DIR: Charles Band
STARRING: Tim Thomerson, Helen Hunt
88 Films bring another of Full Moon productions B-movie ‘classics’ to Blu-ray, and afford it more respect than most big budget releases get these days. Considered to be one of Full Moons better productions Trancers is offered a little more love than most B flicks, but how you feel about it will depend on how you respond to its low budget eccentricity. Sitting somewhere in between Blade Runner and The Terminator it has a low budget charm and surprisingly slick visuals that set it apart from many other sci-fi films of the era. It has dated somewhat, but 88 have given it a top notch spit and polish that fans will love.
The story follows the time-travelling antics of hard boiled ‘Trooper’ Jack Deth (Thomerson) as he hunts the leader of a futuristic cult known as Trancers. Going back to 1984, the present at the time of the film’s release, he hooks up with Helen Hunt’s kindly punkette and sets about trying to save the future by changing the past. If that sounds familiar it is because it very similar to James Cameron’s seminal The Terminator, and plot wise the two walk very similar paths. But in all fairness, Trancers probably owes more to Ridley Scott’s ground breaking Blade Runner. Both visually, and thematically Trancers attempts to recapture some of the Raymond Chandler/Philip K Dick detective future noir that helped make Scott’s movie so compelling.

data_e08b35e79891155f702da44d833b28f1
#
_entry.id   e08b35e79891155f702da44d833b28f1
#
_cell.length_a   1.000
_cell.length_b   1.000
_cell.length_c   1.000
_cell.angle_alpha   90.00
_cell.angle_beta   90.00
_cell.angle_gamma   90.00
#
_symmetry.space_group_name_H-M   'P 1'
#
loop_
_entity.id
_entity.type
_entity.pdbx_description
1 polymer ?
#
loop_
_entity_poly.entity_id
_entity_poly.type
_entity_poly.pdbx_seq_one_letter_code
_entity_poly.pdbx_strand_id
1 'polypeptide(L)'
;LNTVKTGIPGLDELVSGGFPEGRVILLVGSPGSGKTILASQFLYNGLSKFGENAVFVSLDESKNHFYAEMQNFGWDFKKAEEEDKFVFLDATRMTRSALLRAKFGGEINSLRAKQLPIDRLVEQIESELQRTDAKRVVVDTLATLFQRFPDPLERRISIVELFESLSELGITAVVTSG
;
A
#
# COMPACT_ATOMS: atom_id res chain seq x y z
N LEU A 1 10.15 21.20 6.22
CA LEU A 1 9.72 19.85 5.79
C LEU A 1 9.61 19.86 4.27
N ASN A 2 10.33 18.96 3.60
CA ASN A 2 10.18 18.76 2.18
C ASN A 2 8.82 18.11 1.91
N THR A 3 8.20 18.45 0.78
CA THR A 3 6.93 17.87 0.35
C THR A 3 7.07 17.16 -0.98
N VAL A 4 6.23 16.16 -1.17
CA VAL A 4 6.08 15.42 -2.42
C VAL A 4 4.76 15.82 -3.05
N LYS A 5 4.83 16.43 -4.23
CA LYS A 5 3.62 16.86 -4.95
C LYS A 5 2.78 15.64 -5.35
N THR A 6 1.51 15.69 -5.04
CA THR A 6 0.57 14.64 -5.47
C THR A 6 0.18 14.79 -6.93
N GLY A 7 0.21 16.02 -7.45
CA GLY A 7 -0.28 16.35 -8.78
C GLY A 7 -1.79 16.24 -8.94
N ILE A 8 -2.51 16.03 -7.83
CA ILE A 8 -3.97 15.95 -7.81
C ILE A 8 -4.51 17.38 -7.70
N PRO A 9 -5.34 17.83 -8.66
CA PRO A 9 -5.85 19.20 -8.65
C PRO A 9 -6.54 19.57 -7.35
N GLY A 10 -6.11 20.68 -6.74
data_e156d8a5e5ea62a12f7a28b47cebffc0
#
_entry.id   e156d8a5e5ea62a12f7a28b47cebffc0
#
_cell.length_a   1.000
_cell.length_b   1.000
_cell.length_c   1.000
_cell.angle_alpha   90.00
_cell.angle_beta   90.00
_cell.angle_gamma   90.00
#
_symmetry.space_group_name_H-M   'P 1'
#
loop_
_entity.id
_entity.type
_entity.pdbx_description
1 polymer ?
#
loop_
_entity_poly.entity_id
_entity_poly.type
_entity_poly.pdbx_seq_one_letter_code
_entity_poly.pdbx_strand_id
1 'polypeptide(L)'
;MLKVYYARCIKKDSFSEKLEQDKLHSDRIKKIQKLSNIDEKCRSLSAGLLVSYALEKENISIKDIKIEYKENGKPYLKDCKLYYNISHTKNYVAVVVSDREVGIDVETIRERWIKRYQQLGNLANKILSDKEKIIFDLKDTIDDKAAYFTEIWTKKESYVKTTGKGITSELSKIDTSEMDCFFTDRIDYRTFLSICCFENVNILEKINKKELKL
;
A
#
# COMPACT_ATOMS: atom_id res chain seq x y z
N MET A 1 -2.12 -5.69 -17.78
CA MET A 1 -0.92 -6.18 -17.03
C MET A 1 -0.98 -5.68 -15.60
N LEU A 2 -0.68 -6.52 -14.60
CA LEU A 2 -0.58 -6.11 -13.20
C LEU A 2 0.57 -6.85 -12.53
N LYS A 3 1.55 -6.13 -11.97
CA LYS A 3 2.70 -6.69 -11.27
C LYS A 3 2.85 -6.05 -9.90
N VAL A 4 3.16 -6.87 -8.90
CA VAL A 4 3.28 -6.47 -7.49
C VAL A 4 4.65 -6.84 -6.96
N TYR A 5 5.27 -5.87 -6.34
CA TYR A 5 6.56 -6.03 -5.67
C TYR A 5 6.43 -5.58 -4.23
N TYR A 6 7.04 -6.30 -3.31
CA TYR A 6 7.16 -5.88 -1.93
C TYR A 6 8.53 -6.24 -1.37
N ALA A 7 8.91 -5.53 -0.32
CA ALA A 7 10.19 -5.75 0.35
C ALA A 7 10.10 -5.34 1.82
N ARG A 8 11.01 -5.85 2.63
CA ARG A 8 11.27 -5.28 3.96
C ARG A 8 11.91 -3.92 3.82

Trancers doesn’t really have the resources to match Blade Runner, but it manages to stretch what it does have to the limit and is armed with plenty of wit and charm. The future it presents is believable looking both advanced yet wearyingly apocalyptic; a place where humanity has lost much of its soul and seeks refuge in dark places. Its time travel set up is neat too; offering a believably brutal and grounded idea. Free from the perils of modern CGI it is a brilliantly jarring moment when the film switches time lines. The film loses some of its visual prowess once it lands itself in the 1980’s, but it ups the wit and offers up some genuinely inventive set-pieces that have been repeated in bigger budget films since.
A particularly smart sequence in which Jack Deth slows time in order to avoid injury and death is repeated in the recent, mega budget X-Men: Days of Future Past. Bryan Singer’s blockbuster is more spectacular, but the influence is there and it’s to Charles Band’s credit that a little B-Movie like Trancers was able to form its own identity and become influential in its own right.
Trancers may not be as memorable, or as important as The Terminator or Blade Runner, but it is successful within its own boundaries and manages to transcend its influences by creatively side stepping its budgetary limitations and some inspired casting.
88’s Blu –ray is packed with plenty for fans to enjoy. The film itself looks fantastic in 1080p and it still amazes me how well some of the older films scrub up on Blu-ray. As for extras the film has plenty of interviews with many of the main cast and crew and some oddities for those who like to dig deeper. Cybercrime: The making of Trancers is a fun talking heads documentary that gives a decent history of how the film came into being and how it became the cult hit it is today.
The rather superfluous Flashback Weekend featurette is just a few fans at a showing of a special Trancers work print. Probably of most interest to die- hard fans is Trancers: City of Lost Angels: a 25 minute piece of Trancers history that was believed lost for 25 years. It also has a commentary from Charles Band and Tim Thomerson along with a wealth of trailers and promo materials. A genuine must buy for fans of the film.